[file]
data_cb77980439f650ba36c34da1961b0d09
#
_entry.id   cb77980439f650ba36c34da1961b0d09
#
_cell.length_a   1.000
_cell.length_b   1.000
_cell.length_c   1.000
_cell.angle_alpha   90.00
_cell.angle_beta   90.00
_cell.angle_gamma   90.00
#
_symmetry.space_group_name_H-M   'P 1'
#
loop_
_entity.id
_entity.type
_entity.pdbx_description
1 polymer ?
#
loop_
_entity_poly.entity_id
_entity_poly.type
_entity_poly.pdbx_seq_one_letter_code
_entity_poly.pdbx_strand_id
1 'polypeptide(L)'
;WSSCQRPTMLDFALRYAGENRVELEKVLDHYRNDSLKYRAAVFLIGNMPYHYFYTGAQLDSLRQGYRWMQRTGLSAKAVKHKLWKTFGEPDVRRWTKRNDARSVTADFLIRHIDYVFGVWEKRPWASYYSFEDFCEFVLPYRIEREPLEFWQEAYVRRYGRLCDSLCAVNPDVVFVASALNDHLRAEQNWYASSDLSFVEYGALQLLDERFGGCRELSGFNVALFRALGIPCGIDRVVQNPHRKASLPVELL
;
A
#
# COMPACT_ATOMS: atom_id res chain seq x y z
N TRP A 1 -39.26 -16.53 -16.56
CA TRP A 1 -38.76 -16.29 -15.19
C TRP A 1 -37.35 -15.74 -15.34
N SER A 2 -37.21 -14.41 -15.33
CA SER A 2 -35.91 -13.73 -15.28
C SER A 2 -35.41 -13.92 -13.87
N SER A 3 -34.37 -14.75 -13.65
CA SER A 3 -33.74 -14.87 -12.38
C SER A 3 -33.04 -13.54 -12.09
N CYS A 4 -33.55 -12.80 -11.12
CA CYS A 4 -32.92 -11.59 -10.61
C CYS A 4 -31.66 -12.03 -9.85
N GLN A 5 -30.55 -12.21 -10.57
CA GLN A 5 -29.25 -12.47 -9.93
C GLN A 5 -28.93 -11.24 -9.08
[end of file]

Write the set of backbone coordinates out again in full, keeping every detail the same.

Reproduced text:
data_cb77980439f650ba36c34da1961b0d09
#
_entry.id   cb77980439f650ba36c34da1961b0d09
#
_cell.length_a   1.000
_cell.length_b   1.000
_cell.length_c   1.000
_cell.angle_alpha   90.00
_cell.angle_beta   90.00
_cell.angle_gamma   90.00
#
_symmetry.space_group_name_H-M   'P 1'
#
loop_
_entity.id
_entity.type
_entity.pdbx_description
1 polymer ?
#
loop_
_entity_poly.entity_id
_entity_poly.type
_entity_poly.pdbx_seq_one_letter_code
_entity_poly.pdbx_strand_id
1 'polypeptide(L)'
;WSSCQRPTMLDFALRYAGENRVELEKVLDHYRNDSLKYRAAVFLIGNMPYHYFYTGAQLDSLRQGYRWMQRTGLSAKAVKHKLWKTFGEPDVRRWTKRNDARSVTADFLIRHIDYVFGVWEKRPWASYYSFEDFCEFVLPYRIEREPLEFWQEAYVRRYGRLCDSLCAVNPDVVFVASALNDHLRAEQNWYASSDLSFVEYGALQLLDERFGGCRELSGFNVALFRALGIPCGIDRVVQNPHRKASLPVELL
;
A
#
# COMPACT_ATOMS: atom_id res chain seq x y z
N TRP A 1 -39.26 -16.53 -16.56
CA TRP A 1 -38.76 -16.29 -15.19
C TRP A 1 -37.35 -15.74 -15.34
N SER A 2 -37.21 -14.41 -15.33
CA SER A 2 -35.91 -13.73 -15.28
C SER A 2 -35.41 -13.92 -13.87
N SER A 3 -34.37 -14.75 -13.65
CA SER A 3 -33.74 -14.87 -12.38
C SER A 3 -33.04 -13.54 -12.09
N CYS A 4 -33.55 -12.80 -11.12
CA CYS A 4 -32.92 -11.59 -10.61
C CYS A 4 -31.66 -12.03 -9.85
N GLN A 5 -30.55 -12.21 -10.57
CA GLN A 5 -29.25 -12.47 -9.93
C GLN A 5 -28.93 -11.24 -9.08